Give Your Hot Wings a Thai Kick

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 Courtesy Pok Pok

Okay, great chicken wings aren't strictly an invention of Buffalo, New York, but around the Super Bowl it's easy to forget that there's any other way to make them other than the way the upstate city made famous. The hot-sauce-drenched and bleu-cheese-dunked snacks are ubiquitous across Super Bowl menus. But at the risk of being sacrilegious, classic Buffalo wings are kind of boring. You can eat them every Sunday for the entirety of football season (and literally any other time). So for the Super Bowl, literally the Big Game, you should give your guests something they can't get every day.

Don't Just Fry
The reason Buffalo wings work so perfectly is that chicken wings take especially well to frying. "The wing holds so much flavor and texture, due to the fact that it’s mostly bone and connective tissue with some meat and a little fat. If you are frying, the relatively large surface area of skin makes it the crispiest piece of the bird," says Chef Andy Ricker of Pok Pok. But because of that connective tissue, wings take well to many other methods of cooking. Boiled, "the bone, skin, and connective tissue add flavor and body. Grilling works equally well, as does steaming. The meat does not dry out the way breast meat does." However you cook them, be sure to give them plenty of time — cooked too fast at high temperatures, wings have a tendency to get tough.


Don't be Afraid of Flavor
Chicken-wing meat works great in soups and curries, as it has the "concentrated flavor of the bird," says Ricker, and thus can handle big flavors. Buffalo wings prove they can definitely stand heat, but to deviate from the norm, perhaps coat the wings in sriracha or green chili sauce instead of regular hot sauce. Ricker says he uses them chopped in "red curry of pickled bamboo shoots," and they could easily be served alone with a coating of red curry sauce.

Marinade is Your Friend
To lock in even more flavor, Pok Pok marinates their Vietnamese fish-sauce wings. They use sugar, fish sauce, salt, and a lot of garlic and bathe the wings in them for at least four hours. If that isn’t your thing, try marinating the wings with lots of herbs, worcestershire, and paprika, or even maple syrup. Any flavor you like, wings can handle. So this year, see what else wings can give you. You can always do Buffalo… literally any other time.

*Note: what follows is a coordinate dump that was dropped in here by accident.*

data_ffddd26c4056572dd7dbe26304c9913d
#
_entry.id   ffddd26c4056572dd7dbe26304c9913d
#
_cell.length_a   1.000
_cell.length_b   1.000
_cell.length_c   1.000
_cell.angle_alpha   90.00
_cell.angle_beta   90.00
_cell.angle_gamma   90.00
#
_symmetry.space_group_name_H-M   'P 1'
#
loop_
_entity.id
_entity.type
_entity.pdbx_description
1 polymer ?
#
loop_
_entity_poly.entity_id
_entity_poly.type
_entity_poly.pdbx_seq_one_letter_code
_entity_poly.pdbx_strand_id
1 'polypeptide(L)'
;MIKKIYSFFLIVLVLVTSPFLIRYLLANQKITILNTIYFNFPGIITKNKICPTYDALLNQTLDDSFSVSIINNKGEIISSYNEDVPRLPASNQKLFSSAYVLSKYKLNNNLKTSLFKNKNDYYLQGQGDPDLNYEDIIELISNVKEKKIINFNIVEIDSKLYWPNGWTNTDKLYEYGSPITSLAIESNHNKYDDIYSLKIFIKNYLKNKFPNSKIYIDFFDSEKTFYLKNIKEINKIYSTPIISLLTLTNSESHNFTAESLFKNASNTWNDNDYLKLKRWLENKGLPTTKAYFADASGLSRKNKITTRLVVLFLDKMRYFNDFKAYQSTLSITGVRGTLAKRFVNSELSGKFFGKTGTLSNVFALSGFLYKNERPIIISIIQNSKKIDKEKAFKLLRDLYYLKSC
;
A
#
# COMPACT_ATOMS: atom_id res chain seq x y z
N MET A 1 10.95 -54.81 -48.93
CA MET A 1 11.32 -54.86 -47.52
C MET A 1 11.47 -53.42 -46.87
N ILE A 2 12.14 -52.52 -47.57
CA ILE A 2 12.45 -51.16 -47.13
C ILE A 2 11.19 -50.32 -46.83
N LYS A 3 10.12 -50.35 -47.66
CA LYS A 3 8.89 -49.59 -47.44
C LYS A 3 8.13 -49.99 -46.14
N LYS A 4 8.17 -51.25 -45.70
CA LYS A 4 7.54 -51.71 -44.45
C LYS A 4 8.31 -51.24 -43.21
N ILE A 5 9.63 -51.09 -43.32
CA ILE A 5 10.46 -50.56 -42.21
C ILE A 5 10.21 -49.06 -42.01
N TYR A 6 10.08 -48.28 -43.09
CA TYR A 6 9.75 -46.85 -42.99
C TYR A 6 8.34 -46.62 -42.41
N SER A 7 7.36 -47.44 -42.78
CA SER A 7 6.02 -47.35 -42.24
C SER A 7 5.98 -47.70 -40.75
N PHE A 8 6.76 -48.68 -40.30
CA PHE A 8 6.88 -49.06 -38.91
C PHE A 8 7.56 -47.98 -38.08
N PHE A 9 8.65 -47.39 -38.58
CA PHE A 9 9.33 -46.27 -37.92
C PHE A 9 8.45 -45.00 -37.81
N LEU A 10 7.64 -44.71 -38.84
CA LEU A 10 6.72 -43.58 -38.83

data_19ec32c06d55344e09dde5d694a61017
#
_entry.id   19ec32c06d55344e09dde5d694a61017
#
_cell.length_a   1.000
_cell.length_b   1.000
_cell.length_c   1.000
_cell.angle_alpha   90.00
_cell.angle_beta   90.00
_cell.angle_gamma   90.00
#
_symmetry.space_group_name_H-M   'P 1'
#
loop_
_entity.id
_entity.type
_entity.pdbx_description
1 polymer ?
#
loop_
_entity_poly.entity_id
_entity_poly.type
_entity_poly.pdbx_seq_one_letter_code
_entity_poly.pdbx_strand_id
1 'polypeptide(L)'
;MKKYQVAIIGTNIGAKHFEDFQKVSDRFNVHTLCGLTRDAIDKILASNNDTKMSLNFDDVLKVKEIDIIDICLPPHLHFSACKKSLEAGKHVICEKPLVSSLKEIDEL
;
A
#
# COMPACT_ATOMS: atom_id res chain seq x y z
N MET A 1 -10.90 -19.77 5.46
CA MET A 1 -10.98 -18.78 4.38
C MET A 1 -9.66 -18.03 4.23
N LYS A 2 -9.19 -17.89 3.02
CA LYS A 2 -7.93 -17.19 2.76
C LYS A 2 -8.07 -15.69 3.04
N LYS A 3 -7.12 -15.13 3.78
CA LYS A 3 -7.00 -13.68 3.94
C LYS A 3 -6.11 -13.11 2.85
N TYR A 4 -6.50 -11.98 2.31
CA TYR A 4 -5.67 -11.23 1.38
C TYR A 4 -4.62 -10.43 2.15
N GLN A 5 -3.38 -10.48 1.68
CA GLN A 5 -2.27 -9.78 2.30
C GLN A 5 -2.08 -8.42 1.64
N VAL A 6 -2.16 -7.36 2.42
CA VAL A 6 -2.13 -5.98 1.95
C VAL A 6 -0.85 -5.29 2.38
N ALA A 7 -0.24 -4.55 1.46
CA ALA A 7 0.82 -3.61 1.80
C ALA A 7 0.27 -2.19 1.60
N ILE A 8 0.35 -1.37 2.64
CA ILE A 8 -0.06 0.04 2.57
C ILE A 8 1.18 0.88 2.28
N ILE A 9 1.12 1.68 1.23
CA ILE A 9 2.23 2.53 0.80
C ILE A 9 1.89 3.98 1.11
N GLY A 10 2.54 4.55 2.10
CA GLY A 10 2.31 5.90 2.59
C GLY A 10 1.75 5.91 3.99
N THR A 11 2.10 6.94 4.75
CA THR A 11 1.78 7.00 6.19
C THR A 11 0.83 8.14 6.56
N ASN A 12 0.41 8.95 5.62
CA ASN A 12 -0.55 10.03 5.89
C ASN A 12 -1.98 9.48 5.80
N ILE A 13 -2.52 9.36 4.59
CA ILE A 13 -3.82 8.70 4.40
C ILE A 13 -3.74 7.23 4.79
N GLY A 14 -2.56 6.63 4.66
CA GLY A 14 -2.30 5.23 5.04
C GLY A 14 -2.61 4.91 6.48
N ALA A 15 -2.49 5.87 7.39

Ike's Vietnamese Fish Sauce Wings from Pok Pok

Ingredients

  • 8 garlic cloves, peeled
  • 1 tsp kosher salt
  • 1/4 cup warm water
  • 1/2 cup Vietnamese fish sauce 
  • 1/2 cup superfine sugar
  • 2 lbs medium-size chicken wings (about 12), split at the joint
  • vegetable oil for frying
  • 1 cup rice flour
  • 1/4 cup tempura batter mix (Ricker recommends Gogi brand)
  • 1/4 cup water
  • 1 tbsp chopped cilantro
  • 1 tbsp chopped mint
  • Optional: 1–2 tsp naam phrik khao soi (roasted chile paste)

Directions

  1. In a bowl, whisk the fish sauce, sugar, and crushed garlic. Add the wings and toss to coat. Refrigerate for 3 hours, tossing the wings occasionally.
  2. Heat 2 tbsp of oil in a wok. Add the minced garlic; cook over moderate heat until golden, 3 minutes. Drain on paper towels.
  3. In a large pot, heat 2 inches of oil to 350°. Pat the wings dry on paper towels; reserve the marinade. Put the cornstarch in a shallow bowl, add the wings, and turn to coat. Fry the wings in batches until golden and cooked through, about 10 minutes. Drain on paper towels and transfer to a bowl.
  4. In a small saucepan, simmer the marinade over moderately high heat until syrupy, 5 minutes. Strain over the wings and toss. Top with the cilantro, mint, and fried garlic and serve.